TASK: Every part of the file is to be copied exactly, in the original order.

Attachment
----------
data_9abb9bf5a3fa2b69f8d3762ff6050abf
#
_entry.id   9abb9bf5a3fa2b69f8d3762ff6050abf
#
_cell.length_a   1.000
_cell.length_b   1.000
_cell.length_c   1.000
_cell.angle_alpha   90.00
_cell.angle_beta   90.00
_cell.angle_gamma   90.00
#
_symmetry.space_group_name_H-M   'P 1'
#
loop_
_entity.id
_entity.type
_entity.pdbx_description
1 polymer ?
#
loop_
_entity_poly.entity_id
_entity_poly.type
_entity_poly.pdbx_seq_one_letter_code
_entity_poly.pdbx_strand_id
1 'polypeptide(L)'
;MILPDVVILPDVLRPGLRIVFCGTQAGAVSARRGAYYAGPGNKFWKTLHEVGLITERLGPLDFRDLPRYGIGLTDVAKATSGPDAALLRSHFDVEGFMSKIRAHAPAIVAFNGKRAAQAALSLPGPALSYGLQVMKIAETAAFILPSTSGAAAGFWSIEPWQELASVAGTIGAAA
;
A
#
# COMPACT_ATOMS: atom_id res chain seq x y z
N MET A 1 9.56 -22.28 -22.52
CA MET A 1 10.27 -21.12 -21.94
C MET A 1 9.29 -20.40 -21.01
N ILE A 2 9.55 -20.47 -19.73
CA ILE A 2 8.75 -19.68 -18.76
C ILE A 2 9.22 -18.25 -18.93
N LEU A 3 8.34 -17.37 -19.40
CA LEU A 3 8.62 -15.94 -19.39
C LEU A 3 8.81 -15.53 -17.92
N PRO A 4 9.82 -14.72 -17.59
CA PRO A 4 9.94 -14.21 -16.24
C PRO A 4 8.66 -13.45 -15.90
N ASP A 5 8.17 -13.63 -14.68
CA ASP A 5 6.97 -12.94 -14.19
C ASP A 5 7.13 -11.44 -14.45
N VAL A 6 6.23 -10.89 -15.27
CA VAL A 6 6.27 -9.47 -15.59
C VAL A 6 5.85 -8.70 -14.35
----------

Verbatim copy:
data_9abb9bf5a3fa2b69f8d3762ff6050abf
#
_entry.id   9abb9bf5a3fa2b69f8d3762ff6050abf
#
_cell.length_a   1.000
_cell.length_b   1.000
_cell.length_c   1.000
_cell.angle_alpha   90.00
_cell.angle_beta   90.00
_cell.angle_gamma   90.00
#
_symmetry.space_group_name_H-M   'P 1'
#
loop_
_entity.id
_entity.type
_entity.pdbx_description
1 polymer ?
#
loop_
_entity_poly.entity_id
_entity_poly.type
_entity_poly.pdbx_seq_one_letter_code
_entity_poly.pdbx_strand_id
1 'polypeptide(L)'
;MILPDVVILPDVLRPGLRIVFCGTQAGAVSARRGAYYAGPGNKFWKTLHEVGLITERLGPLDFRDLPRYGIGLTDVAKATSGPDAALLRSHFDVEGFMSKIRAHAPAIVAFNGKRAAQAALSLPGPALSYGLQVMKIAETAAFILPSTSGAAAGFWSIEPWQELASVAGTIGAAA
;
A
#
# COMPACT_ATOMS: atom_id res chain seq x y z
N MET A 1 9.56 -22.28 -22.52
CA MET A 1 10.27 -21.12 -21.94
C MET A 1 9.29 -20.40 -21.01
N ILE A 2 9.55 -20.47 -19.73
CA ILE A 2 8.75 -19.68 -18.76
C ILE A 2 9.22 -18.25 -18.93
N LEU A 3 8.34 -17.37 -19.40
CA LEU A 3 8.62 -15.94 -19.39
C LEU A 3 8.81 -15.53 -17.92
N PRO A 4 9.82 -14.72 -17.59
CA PRO A 4 9.94 -14.21 -16.24
C PRO A 4 8.66 -13.45 -15.90
N ASP A 5 8.17 -13.63 -14.68
CA ASP A 5 6.97 -12.94 -14.19
C ASP A 5 7.13 -11.44 -14.45
N VAL A 6 6.23 -10.89 -15.27
CA VAL A 6 6.27 -9.47 -15.59
C VAL A 6 5.85 -8.70 -14.35